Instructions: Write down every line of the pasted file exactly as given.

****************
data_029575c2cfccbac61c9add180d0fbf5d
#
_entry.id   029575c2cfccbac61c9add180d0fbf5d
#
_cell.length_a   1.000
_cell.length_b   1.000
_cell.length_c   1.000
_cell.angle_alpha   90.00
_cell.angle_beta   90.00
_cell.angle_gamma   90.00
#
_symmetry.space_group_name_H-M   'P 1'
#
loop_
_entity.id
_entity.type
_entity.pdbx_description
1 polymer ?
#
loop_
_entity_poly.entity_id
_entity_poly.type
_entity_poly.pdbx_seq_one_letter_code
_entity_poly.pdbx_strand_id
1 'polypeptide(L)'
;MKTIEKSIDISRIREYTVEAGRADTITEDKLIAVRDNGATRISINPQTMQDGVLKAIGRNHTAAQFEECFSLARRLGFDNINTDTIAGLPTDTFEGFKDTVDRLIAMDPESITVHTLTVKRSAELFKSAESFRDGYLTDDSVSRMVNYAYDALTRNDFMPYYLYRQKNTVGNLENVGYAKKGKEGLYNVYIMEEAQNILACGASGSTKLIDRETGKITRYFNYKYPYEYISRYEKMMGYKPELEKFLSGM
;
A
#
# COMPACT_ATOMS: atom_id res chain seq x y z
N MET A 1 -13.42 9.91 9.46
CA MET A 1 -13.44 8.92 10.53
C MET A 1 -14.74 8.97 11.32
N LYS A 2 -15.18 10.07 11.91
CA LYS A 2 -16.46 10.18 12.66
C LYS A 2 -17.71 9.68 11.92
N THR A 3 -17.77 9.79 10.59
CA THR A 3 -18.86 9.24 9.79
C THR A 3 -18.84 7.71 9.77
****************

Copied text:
data_029575c2cfccbac61c9add180d0fbf5d
#
_entry.id   029575c2cfccbac61c9add180d0fbf5d
#
_cell.length_a   1.000
_cell.length_b   1.000
_cell.length_c   1.000
_cell.angle_alpha   90.00
_cell.angle_beta   90.00
_cell.angle_gamma   90.00
#
_symmetry.space_group_name_H-M   'P 1'
#
loop_
_entity.id
_entity.type
_entity.pdbx_description
1 polymer ?
#
loop_
_entity_poly.entity_id
_entity_poly.type
_entity_poly.pdbx_seq_one_letter_code
_entity_poly.pdbx_strand_id
1 'polypeptide(L)'
;MKTIEKSIDISRIREYTVEAGRADTITEDKLIAVRDNGATRISINPQTMQDGVLKAIGRNHTAAQFEECFSLARRLGFDNINTDTIAGLPTDTFEGFKDTVDRLIAMDPESITVHTLTVKRSAELFKSAESFRDGYLTDDSVSRMVNYAYDALTRNDFMPYYLYRQKNTVGNLENVGYAKKGKEGLYNVYIMEEAQNILACGASGSTKLIDRETGKITRYFNYKYPYEYISRYEKMMGYKPELEKFLSGM
;
A
#
# COMPACT_ATOMS: atom_id res chain seq x y z
N MET A 1 -13.42 9.91 9.46
CA MET A 1 -13.44 8.92 10.53
C MET A 1 -14.74 8.97 11.32
N LYS A 2 -15.18 10.07 11.91
CA LYS A 2 -16.46 10.18 12.66
C LYS A 2 -17.71 9.68 11.92
N THR A 3 -17.77 9.79 10.59
CA THR A 3 -18.86 9.24 9.79
C THR A 3 -18.84 7.71 9.77